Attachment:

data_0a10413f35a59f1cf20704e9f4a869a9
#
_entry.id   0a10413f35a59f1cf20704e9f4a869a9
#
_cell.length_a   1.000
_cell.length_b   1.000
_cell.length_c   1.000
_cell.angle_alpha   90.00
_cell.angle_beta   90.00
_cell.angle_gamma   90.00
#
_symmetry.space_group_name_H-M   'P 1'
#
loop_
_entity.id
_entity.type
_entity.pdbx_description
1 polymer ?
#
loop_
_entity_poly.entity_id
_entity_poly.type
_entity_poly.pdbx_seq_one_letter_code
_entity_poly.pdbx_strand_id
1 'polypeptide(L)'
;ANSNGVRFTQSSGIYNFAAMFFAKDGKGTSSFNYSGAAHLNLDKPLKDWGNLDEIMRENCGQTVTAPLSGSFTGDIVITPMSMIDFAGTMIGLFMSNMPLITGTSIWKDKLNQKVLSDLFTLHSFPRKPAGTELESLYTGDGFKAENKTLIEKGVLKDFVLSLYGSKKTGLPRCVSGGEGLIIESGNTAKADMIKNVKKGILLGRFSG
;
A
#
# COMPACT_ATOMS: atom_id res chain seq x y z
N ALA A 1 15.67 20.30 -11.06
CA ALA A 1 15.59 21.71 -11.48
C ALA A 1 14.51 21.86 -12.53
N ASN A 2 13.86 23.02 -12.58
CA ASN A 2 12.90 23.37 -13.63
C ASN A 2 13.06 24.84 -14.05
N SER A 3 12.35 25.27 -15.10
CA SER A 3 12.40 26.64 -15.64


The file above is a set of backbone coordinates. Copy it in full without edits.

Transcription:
data_0a10413f35a59f1cf20704e9f4a869a9
#
_entry.id   0a10413f35a59f1cf20704e9f4a869a9
#
_cell.length_a   1.000
_cell.length_b   1.000
_cell.length_c   1.000
_cell.angle_alpha   90.00
_cell.angle_beta   90.00
_cell.angle_gamma   90.00
#
_symmetry.space_group_name_H-M   'P 1'
#
loop_
_entity.id
_entity.type
_entity.pdbx_description
1 polymer ?
#
loop_
_entity_poly.entity_id
_entity_poly.type
_entity_poly.pdbx_seq_one_letter_code
_entity_poly.pdbx_strand_id
1 'polypeptide(L)'
;ANSNGVRFTQSSGIYNFAAMFFAKDGKGTSSFNYSGAAHLNLDKPLKDWGNLDEIMRENCGQTVTAPLSGSFTGDIVITPMSMIDFAGTMIGLFMSNMPLITGTSIWKDKLNQKVLSDLFTLHSFPRKPAGTELESLYTGDGFKAENKTLIEKGVLKDFVLSLYGSKKTGLPRCVSGGEGLIIESGNTAKADMIKNVKKGILLGRFSG
;
A
#
# COMPACT_ATOMS: atom_id res chain seq x y z
N ALA A 1 15.67 20.30 -11.06
CA ALA A 1 15.59 21.71 -11.48
C ALA A 1 14.51 21.86 -12.53
N ASN A 2 13.86 23.02 -12.58
CA ASN A 2 12.90 23.37 -13.63
C ASN A 2 13.06 24.84 -14.05
N SER A 3 12.35 25.27 -15.10
CA SER A 3 12.40 26.64 -15.64